What’s it like to live a creative life in the Outer Hebrides? In this new podcast, part of An Lanntair’s Artist Support programme, we talk to Lewis-based musicians, visual artists, film-makers and more about the benefits, and challenges, of living and working far away from Scotland’s central belt. The podcast is hosted by An Lanntair’s artist support co-ordinator Andrew Eaton-Lewis and supported by the Foyle Foundation.

EPISODE ONE: Keith Morrison (Wee Studio)

Keith Morrison, Wee Studio founder and label boss to Peat & Diesel, the Laurettes and more, explains what the Isle of Lewis means to him, what it takes to make a living from music, and why Hebrideans are like the aliens from Avatar.

EPISODE TWO: Mairi Gillies

Gaelic visual artist Mairi Gillies explains the importance of language and landscape to her work, and how walking barefoot through mountains and moors can change the way you look at the world.


Peter Urpeth is a musician and writer who grew up in the south England and has lived on the Isle of Lewis for over 25 years. In a wide-ranging conversation, he touches on love, grief, creativity, childhood, and the ‘deep subterranean forces’ that might have brought him to the Hebrides.


Mhairi Law is a photographer and founder of Island Darkroom, which runs residencies and exhibitions from the village of Achmore. She talks about her journey to the Hebrides, from a farmhouse in the Scottish Borders via the Faroe Islands and Chile, and how the people, landscape and traditions of Lewis have shaped her life and work.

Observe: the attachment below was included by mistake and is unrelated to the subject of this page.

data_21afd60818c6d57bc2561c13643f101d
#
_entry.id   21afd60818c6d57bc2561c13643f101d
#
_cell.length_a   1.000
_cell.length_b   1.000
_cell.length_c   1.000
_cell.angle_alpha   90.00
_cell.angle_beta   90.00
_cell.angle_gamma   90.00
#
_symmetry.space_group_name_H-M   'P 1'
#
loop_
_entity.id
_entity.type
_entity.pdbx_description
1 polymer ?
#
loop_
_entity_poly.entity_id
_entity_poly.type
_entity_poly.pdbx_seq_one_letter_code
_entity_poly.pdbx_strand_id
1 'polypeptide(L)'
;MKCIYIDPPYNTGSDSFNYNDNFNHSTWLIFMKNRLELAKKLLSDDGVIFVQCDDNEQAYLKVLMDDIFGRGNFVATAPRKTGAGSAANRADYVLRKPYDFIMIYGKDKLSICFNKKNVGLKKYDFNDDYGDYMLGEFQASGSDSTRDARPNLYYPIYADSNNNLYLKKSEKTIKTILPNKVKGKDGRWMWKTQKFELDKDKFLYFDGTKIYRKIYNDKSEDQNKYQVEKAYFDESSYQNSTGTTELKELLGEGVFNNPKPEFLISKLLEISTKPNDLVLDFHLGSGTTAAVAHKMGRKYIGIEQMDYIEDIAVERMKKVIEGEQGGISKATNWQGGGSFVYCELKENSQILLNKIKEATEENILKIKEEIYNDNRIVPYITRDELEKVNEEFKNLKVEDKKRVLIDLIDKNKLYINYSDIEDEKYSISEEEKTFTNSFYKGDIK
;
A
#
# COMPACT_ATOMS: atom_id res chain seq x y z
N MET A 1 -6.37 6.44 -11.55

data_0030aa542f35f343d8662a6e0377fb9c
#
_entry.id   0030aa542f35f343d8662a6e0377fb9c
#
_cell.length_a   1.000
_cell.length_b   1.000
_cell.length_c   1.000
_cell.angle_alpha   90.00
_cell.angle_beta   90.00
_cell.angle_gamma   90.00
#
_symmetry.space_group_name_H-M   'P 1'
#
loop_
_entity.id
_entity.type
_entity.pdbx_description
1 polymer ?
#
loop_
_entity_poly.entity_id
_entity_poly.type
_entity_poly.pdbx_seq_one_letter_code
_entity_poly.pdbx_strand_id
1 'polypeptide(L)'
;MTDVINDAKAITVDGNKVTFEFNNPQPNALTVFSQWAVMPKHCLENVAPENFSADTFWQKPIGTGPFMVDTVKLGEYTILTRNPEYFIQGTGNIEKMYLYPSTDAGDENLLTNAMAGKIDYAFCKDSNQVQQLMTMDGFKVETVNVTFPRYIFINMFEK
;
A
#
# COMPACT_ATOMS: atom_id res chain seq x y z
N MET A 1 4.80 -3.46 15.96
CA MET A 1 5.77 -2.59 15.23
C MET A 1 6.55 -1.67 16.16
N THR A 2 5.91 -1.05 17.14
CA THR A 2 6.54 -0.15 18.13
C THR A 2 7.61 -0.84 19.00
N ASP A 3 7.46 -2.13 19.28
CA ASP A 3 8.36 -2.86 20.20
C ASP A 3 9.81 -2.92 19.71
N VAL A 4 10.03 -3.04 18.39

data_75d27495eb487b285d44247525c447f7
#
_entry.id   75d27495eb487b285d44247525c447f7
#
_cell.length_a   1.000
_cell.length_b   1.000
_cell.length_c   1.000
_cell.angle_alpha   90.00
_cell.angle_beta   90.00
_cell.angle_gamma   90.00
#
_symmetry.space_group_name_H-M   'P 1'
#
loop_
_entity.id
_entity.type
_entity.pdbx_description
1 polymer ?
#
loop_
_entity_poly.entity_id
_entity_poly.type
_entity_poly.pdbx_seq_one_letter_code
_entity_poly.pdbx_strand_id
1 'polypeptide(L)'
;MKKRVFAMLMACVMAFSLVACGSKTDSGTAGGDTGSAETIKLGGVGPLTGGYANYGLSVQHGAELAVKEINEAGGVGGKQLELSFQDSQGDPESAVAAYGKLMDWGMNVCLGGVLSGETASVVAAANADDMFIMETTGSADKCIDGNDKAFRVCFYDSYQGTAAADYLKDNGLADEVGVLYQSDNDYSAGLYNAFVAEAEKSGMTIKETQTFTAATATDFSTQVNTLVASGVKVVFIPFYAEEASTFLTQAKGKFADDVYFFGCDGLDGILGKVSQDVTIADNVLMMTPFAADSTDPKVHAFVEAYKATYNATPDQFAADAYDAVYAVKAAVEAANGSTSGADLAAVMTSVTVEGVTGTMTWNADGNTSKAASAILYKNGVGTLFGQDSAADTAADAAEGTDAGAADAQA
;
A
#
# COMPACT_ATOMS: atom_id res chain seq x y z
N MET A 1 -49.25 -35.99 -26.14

Twenty years after he returned home to the Isle of Lewis from Glasgow, singer-songwriter Willie Campbell – known for his work with Astrid, the Reindeer Section, the Tumbling Souls and more – discusses the benefits and the challenges of Hebridean island life, and what his teenage self would make of him now.


Two of Scotland’s leading visual artists, Matthew Dalziel and Louise Scullion have been working together for over 30 years, creating projects as far afield as Venice, Rome, New York, Tokyo and Saudi Arabia. Now living in Uig on the Isle of Lewis, they discuss how Hebridean life has impacted on the way they make art.